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Where the Streets Have No Name

A Homage to the Brave

Sometimes the bravest people are the quietest, the ones who fight private wars no one sees.

Several years ago, one song became my repeat soundtrack.  The  original video for that song, “Where the Streets have No Name,” was filmed up on a city rooftop, with a very young U2 (say, Edge with a ponytail).  Interestingly, during the band’s attempt to record that live performance, local authorities and police showed up and threatened to shut down the project. The bold open-air idea almost didn’t happen.  Which, is usually true when you choose to attempt a new way, to step out on a new path.


But the guys carried on, and sang their lyric commitment to follow uncharted paths. They belted pulsing sound out over neighborhood streets.  Music spilled down to the sidewalks.  Frustrated law enforcement worked to stop the process.  Gathering crowds danced. And the drama only made the scene more true to life.  Chances are good, when your life sings loudly of freedom, the closest bystanders are either going to protest … or be inspired.

I have been inspired lately.

This is my homage to the brave, to my friends who are pursuing daunting new paths.  I watch with tears, reverance, and prayer as they are delivered — out of addiction, out of bondage to past wounds, out of tangled webs of shame and lies.

This (more recent) video is my motion to dance with those of you who are choosing to step out of known bondage, into unknown ways of Holy freedom; one step at a time, in spite of resistance, on streets with no names.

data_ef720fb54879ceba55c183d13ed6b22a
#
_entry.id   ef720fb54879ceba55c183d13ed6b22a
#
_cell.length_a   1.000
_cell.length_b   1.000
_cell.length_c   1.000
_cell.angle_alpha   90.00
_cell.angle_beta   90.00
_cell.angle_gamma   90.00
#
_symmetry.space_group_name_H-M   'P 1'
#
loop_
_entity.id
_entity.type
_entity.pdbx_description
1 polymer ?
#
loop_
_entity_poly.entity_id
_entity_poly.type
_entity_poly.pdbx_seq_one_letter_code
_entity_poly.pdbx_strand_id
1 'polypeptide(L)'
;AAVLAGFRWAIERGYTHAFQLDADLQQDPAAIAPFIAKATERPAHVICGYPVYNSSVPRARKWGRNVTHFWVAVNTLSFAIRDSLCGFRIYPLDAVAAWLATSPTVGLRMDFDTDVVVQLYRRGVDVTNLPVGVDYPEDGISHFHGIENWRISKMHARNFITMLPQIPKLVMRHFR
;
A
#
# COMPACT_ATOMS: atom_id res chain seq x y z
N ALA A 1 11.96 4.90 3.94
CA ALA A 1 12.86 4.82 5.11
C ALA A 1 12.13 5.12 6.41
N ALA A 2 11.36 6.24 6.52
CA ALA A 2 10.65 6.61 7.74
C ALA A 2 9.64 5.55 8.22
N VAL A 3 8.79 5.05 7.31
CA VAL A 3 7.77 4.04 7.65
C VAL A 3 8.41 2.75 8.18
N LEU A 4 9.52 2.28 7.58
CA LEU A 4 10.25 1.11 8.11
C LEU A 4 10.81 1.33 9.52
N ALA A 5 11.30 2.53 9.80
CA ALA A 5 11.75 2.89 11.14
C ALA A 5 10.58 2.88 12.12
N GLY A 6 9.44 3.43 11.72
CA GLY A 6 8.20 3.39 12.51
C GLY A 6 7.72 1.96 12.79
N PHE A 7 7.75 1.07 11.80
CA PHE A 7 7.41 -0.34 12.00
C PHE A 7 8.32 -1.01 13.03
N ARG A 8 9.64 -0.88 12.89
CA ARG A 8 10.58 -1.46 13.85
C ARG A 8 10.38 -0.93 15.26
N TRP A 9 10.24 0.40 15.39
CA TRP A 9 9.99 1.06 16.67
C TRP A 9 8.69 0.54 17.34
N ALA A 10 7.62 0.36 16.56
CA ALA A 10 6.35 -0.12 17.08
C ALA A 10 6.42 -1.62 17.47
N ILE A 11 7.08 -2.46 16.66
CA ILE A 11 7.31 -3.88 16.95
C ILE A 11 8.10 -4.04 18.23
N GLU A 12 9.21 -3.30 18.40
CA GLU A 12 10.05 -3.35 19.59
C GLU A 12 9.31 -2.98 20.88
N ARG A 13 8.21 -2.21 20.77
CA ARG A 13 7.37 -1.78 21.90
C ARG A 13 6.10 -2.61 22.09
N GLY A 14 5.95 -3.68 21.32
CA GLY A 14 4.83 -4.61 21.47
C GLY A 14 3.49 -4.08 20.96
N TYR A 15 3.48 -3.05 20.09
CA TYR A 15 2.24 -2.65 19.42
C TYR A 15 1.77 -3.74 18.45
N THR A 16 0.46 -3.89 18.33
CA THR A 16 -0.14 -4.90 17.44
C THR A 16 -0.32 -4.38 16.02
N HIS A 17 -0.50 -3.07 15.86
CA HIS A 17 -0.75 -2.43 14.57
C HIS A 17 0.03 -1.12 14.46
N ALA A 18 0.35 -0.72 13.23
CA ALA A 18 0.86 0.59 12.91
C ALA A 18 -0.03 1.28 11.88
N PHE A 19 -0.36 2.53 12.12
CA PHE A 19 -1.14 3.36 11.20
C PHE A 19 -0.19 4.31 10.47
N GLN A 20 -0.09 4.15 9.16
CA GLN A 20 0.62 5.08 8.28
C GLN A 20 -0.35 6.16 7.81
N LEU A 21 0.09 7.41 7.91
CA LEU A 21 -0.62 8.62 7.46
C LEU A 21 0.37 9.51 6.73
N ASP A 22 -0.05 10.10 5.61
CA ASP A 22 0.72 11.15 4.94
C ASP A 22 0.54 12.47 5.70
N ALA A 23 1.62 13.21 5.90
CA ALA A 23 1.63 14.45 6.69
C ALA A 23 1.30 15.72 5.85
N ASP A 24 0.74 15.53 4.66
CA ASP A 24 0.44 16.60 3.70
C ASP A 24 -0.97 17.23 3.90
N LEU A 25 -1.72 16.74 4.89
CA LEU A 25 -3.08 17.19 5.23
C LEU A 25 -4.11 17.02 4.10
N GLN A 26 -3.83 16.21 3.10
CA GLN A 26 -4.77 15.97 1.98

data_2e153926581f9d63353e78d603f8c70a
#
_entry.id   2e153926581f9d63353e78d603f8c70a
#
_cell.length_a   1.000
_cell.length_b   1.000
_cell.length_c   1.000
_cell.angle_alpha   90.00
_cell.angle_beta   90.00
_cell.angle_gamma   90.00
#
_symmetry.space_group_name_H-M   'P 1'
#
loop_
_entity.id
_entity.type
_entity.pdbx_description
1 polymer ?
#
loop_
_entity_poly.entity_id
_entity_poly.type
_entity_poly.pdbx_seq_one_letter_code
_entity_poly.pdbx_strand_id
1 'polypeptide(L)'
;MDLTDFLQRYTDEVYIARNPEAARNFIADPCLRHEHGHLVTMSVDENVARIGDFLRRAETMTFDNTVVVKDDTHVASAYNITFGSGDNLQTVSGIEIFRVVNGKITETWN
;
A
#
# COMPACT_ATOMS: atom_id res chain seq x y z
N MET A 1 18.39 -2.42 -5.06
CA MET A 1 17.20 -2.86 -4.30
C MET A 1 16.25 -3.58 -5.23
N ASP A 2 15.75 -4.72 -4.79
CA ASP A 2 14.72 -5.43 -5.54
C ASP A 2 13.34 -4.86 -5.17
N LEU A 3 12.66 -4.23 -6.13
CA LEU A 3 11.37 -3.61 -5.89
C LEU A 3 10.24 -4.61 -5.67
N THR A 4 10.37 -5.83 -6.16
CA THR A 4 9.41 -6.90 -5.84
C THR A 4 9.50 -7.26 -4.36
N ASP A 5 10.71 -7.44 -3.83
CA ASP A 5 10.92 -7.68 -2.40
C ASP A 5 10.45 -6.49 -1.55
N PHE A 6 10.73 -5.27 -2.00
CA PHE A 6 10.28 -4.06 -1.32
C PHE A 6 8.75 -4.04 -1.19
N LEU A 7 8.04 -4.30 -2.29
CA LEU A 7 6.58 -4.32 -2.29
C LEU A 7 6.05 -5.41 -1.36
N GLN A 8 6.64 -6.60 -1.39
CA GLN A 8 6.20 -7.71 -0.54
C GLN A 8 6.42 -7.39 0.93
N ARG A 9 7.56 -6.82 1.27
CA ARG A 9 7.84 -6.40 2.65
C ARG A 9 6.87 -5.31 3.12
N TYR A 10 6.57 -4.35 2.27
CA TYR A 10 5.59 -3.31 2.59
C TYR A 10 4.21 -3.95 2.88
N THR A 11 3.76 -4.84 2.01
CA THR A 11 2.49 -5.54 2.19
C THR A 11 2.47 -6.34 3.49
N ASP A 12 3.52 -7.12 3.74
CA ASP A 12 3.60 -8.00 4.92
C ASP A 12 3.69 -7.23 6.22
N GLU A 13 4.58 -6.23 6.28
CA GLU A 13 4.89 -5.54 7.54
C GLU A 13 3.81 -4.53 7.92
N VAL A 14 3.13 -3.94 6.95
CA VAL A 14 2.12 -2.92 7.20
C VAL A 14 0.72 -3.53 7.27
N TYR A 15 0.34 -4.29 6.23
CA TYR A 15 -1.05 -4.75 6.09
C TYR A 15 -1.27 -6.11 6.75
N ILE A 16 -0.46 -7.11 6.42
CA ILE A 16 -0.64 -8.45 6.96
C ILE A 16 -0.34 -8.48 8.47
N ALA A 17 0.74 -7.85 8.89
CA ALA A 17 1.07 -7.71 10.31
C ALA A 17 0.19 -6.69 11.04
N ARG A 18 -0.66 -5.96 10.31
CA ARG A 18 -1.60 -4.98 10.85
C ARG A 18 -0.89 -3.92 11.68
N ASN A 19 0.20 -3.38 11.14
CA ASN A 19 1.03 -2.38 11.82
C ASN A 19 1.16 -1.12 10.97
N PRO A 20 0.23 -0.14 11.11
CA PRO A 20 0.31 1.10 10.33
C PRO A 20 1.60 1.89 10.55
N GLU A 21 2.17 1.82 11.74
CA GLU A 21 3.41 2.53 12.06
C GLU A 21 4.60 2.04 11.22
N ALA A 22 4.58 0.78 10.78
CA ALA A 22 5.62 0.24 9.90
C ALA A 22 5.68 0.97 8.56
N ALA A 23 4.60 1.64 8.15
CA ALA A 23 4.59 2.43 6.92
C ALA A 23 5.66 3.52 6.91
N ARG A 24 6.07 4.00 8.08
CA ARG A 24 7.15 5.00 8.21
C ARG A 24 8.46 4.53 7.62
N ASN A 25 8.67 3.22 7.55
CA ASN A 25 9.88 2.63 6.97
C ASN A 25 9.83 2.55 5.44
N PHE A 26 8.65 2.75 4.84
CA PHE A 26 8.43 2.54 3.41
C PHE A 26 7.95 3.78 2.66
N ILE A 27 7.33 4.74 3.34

With you, and for you, I dance.

Don’t give up.

Tear down the walls. Reach for the flame.



Flight and the Truest Savior

I used to be a bird holding a helium balloon.

I trusted my own ability to compensate, to live, to fly on my own.

Sin management.

No more.


I am learning a new form of walking, breathing, and talking, living faith.

Balloons released to the sky.


I fly differently now.

What have you trusted besides God?

Do you have any balloons to release?


Bird Image by Marc Johns



“Is the turtle dead?” I ask, again.

Initially I relied on Lucas for vital stats on our sometimes dead-looking new pet. Now I just ask to bother him a bit — and let him feel smarter than me.

No, Mom,” my fourteen-year-old rolls his eyes, exasperated and a little amused,  “and he wasn’t dead the last time you asked.”

I smile, relieved.

Turns out, it’s hard to tell if a heart is still functioning when somebody is wearing a hard enough shell.

Maybe that’s true for people, too.


Photo: Emlynn Photography


“The true story of one woman’s struggles and battle with darkness–from abuse and rape, to addiction, prostitution, and death–and her soul’s awakening to light and meaning found in the One who gives lif

Katie’s path is an important part of my life.   God wove her into my journey many years ago when she was a vibrant and athletic high schooler.  In order to prep our house for sale, I hired Katie to paint our tired old lath and plaster walls.  One morning she was perched precariously, painting a high wall above the back stairs.  In a grocery bag rush, I made a hasty entry through the back door and soundly crashed into her ladder.  I nearly sent her sprawling down the stairs into the basement (it was only funny after our adrenalin levels settled down). Later, while standing on a safer ladder in my dining room, Katie handed me a small glimpse into her darkest secrets.  She told me one part of her deepest pain.  And at that moment, when I wasn’t looking, God sewed her into my heart.